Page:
Acute laminitis has been associated with the overgrowth of gram-positive bacteria within the equine hindgut, causing the release of factor(s) leading to ischemia-reperfusion of the digits. The products of fermentation which trigger acute laminitis are, as yet, unknown; however, vasoactive amines are possible candidates. The objectives of this study were to use an in vitro model of carbohydrate overload to study the change in populations of cecal streptococci and lactobacilli and to establish whether certain species of these bacteria were capable of producing vasoactive amines from amino acids. Cecal contents from 10 horses were divided into aliquots and incubated anaerobically with either corn starch or inulin (fructan; both at 1 g/100 ml). Samples were taken at 6-h intervals over a 24-h period for enumeration of streptococci, lactobacilli, and gram-negative anaerobes by a dilution method onto standard selective growth media. The effects of the antibiotic virginiamycin (1 mg/100 ml) and calcium hydrogen phosphate (CaHPO4; 0.3 g/100 ml) were also examined. Fermentation of excess carbohydrate was associated with increases in numbers of streptococci and lactobacilli (2- to 3.5-log unit increases; inhibited by virginiamycin) but numbers of gram-negative anaerobes were not significantly affected. A screening agar technique followed by 16S rRNA gene sequence analysis enabled the identification of 26 different bacterial strains capable of producing one or more vasoactive amines. These included members of the species Streptococcus bovis and five different Lactobacillus spp. These data suggest that certain bacteria, whose overgrowth is associated with carbohydrate fermentation, are capable of producing vasoactive amines which may play a role in the pathogenesis of acute laminitis.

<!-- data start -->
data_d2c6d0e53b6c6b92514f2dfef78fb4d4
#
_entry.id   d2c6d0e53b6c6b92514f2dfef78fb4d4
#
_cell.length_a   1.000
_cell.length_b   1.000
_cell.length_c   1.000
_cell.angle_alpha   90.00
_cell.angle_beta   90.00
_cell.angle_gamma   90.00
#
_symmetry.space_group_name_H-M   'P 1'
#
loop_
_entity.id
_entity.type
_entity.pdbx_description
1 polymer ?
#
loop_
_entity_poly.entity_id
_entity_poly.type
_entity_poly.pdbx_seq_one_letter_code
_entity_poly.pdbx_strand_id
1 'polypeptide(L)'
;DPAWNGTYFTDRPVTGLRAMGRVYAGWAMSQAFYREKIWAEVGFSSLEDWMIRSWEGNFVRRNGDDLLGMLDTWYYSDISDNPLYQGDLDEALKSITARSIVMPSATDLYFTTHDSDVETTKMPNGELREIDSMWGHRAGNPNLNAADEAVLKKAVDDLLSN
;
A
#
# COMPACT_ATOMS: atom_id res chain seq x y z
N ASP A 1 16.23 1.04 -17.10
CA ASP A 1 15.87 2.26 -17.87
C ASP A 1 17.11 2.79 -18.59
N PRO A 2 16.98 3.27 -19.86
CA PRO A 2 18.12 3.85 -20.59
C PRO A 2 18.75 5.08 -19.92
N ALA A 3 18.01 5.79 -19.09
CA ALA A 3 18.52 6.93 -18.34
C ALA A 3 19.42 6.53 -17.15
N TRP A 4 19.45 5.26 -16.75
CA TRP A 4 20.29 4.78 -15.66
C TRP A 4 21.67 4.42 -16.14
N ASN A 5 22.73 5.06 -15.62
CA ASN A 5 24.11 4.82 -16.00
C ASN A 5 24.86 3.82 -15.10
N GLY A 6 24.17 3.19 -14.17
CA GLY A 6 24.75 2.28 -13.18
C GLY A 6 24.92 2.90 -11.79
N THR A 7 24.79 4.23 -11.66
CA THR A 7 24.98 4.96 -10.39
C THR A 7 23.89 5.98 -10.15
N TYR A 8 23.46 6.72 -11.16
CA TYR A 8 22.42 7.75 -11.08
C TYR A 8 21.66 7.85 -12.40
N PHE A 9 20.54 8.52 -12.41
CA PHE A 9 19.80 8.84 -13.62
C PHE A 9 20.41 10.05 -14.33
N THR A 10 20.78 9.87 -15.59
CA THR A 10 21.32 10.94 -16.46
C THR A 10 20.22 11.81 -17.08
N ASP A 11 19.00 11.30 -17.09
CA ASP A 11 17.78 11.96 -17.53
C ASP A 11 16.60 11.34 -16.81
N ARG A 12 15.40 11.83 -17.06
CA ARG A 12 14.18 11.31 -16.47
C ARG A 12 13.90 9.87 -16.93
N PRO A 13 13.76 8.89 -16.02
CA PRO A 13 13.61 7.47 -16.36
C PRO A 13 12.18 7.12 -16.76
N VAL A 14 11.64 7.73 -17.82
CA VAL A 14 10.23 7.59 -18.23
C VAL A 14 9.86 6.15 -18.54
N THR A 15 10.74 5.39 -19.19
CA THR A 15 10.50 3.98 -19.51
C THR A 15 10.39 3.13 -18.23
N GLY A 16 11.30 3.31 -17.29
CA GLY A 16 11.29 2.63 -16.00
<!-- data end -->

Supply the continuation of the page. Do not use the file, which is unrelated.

Efficacy of Saccharomyces boulardii for treatment of horses with acute enterocolitis